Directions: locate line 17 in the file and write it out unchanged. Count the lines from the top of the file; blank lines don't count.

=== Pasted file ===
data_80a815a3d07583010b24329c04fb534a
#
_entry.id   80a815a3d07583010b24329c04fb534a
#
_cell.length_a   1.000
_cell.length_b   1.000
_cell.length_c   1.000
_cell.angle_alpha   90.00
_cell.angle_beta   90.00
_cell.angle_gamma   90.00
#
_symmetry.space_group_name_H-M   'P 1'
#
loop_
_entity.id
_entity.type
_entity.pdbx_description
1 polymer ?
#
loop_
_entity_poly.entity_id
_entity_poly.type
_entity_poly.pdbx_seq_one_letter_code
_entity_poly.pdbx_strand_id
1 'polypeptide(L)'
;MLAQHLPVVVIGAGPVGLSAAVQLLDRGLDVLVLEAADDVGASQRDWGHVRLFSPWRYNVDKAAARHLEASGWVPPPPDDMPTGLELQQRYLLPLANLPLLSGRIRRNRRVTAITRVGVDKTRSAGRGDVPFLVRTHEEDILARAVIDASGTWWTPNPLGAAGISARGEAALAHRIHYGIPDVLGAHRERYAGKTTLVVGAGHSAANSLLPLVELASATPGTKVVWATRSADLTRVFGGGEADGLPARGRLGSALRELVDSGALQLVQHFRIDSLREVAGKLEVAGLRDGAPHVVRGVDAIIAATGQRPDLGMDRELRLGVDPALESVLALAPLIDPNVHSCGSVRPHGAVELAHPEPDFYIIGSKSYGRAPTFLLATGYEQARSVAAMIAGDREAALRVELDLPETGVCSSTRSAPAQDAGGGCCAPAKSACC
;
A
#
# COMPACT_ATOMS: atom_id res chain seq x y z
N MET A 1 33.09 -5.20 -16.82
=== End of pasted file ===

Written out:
_entity.pdbx_description